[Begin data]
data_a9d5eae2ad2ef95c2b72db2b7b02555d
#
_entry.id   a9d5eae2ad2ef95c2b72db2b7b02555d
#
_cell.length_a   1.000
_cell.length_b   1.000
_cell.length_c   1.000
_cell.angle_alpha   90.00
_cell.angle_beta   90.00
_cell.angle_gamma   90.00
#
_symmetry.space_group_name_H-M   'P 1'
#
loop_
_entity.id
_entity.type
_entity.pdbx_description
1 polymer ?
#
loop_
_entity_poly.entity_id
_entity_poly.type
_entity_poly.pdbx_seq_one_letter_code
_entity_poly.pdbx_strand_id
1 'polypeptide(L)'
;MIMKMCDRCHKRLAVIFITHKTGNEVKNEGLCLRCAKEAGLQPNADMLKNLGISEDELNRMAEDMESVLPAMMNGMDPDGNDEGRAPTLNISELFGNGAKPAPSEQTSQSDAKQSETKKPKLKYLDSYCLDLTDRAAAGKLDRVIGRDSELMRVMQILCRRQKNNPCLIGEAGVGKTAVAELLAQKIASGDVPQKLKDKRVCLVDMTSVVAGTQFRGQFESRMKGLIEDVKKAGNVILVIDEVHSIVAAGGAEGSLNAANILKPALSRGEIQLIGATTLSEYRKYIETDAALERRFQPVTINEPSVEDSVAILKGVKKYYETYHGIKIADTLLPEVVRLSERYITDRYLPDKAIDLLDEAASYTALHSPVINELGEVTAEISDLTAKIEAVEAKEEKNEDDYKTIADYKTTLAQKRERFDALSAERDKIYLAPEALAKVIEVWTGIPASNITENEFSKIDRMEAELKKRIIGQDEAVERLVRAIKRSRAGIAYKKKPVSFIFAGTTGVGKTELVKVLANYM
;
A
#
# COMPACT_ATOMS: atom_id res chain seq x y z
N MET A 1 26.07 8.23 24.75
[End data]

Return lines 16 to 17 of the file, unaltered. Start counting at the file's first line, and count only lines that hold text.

_entity.type
_entity.pdbx_description